The next step is to tell your application about the supported cultures and default culture. In the Program.cs file, add the following code.

    var supportedCultures = new[] { "en", "fr", "ar" };
    var localizationOptions = new RequestLocalizationOptions()

You may notice, we are setting Culture and UICulture. The Culture is responsible for culture dependent data such as date, currency, numbers etc. However UICulture impacts which resource file is loaded by the application.

The above code enable support for English, French and Arabic to the application. The code also set the default culture to English. Also it sets the Supported Cultures and Supported UI Cultures. It is good to notice the purpose for Culture and UI Culture. The Culture is responsible for culture dependent data such as date, currency, numbers etc. However UICulture impacts which resource file is loaded by the application.

Also you may notice, I am using only two letter cultures, you may use two letter or 4 letter culture code. For e.g. “en” refers to English language in general, but you can be more specific like “en-GB” for English Great Britain and “en-US” for English United States. Refer the URL http://www.lingoes.net/en/translator/langcode.htm for the culture codes and their meaning.

The following images shows the completed Program.cs file.


Add Resource Files

The next step is to add resource files for localized text in the application. First create a folder “Resources” in the project. Now, in the Resources folder, create a resource file with name of your Page Model class with respect to the Assembly name. In our case it is Pages.IndexModel.resx.


In Solution Explorer, right click Resources Folder and add -> new item and add a resource file named “Pages.IndexModel.resx”


Now add the values that represents the values in the Index.cshtml file. Basically you can use your own Name for the resource items, and in the value column, you can specify the localized text.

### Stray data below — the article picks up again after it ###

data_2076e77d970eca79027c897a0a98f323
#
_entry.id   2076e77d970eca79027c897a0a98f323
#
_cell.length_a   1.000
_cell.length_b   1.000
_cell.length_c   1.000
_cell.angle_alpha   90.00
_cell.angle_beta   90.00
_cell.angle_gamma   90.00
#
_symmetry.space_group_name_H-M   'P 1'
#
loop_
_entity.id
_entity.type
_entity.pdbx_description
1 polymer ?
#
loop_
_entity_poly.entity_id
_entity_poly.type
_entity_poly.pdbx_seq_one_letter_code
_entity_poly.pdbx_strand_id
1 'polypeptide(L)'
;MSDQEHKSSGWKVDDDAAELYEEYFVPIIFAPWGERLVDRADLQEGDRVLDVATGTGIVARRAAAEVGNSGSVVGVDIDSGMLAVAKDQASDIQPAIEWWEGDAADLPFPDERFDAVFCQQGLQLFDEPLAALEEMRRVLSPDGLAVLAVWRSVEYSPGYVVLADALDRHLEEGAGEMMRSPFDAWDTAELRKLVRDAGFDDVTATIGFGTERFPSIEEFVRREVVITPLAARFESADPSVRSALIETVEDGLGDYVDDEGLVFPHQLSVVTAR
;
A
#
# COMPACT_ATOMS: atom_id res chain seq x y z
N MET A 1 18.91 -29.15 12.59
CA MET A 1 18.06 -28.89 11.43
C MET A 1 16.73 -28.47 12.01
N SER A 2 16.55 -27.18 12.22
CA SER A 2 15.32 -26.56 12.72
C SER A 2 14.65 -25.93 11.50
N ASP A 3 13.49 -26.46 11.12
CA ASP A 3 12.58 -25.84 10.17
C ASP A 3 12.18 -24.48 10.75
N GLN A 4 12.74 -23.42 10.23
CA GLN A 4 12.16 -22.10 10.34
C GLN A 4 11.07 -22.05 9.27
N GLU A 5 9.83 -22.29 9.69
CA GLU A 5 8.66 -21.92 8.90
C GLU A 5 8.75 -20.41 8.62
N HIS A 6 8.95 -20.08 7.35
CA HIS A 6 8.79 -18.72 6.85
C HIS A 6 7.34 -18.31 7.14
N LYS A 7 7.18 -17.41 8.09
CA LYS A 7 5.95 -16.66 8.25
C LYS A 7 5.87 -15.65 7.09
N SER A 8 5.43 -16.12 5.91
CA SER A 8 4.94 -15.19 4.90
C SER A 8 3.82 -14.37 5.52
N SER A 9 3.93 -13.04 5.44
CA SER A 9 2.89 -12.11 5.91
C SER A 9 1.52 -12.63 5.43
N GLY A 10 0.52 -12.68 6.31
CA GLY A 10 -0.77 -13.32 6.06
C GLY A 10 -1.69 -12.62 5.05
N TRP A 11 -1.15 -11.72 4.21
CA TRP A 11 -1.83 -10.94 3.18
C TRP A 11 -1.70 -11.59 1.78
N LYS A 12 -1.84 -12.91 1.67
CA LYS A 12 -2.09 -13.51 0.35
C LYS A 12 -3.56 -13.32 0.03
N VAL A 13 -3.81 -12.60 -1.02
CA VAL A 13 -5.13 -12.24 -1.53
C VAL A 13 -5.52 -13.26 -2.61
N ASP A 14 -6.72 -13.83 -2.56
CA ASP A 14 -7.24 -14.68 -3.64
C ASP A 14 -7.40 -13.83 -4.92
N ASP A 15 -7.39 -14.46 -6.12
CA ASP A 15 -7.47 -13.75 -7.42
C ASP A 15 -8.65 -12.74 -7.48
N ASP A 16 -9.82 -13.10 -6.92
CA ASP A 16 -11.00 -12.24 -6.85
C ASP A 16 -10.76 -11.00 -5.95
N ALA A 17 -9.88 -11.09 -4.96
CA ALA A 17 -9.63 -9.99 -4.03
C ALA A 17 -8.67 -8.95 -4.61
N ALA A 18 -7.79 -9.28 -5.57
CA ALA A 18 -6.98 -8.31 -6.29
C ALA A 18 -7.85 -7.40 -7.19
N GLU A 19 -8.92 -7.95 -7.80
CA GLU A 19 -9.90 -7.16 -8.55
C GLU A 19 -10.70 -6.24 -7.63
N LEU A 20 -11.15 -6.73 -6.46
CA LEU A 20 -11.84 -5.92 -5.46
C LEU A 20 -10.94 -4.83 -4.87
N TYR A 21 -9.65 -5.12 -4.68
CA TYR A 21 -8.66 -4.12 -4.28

The next thing is to enable code generation for the resource file. In the resx file tool bar, select Access Modifier to public.


Now right click the Resources folder and add new Resources for Arabic and French. It must be named “Pages.IndexModel.ar.resx” and “Pages. IndexModel.fr.resx” respectively. I just did the translation with goole and updated the corresponding resource files.

File: Pages.IndexModel.ar.resx


File: Pages.IndexModel.fr.resx


Use Resource File in the cshtml

in the Index.cshtml file, you need to replace the text data with the resource values. Here you will require to use IStringLocalizer and IHtmlLocalizer. The former is designed to localize the text data and the later is specifically for HTML text localization. By using the AddLocalization method in the Program.cs file, both IStringLocalizer and IHTMLLocalizer are available to you through the dependency Injection (DI). See the updated index.cshtml file that displays the data from the resource files.

@using Microsoft.AspNetCore.Mvc.Localization;
@using Microsoft.Extensions.Localization;
@model IndexModel
@inject IStringLocalizer<IndexModel> stringLocalizer;
@inject IHtmlLocalizer<IndexModel> htmlLocalizer;
    ViewData["Title"] = stringLocalizer["PageTitle"];
<div class="text-center">
<h1 class="display-4">@stringLocalizer["WelcomeText"]</h1>

The code is self-explanatory. First you get the instance for localizers through Dependency Injection. Then replace your html markup with corresponding resources. See the output for the page when you run it.


You can see, the contents from the Index.cshtml file is fetching the data from the resource file.

Localizing the Request

The final step in localizing the app is to apply the localization to each request. In the Program.cs file, remember we added the following line.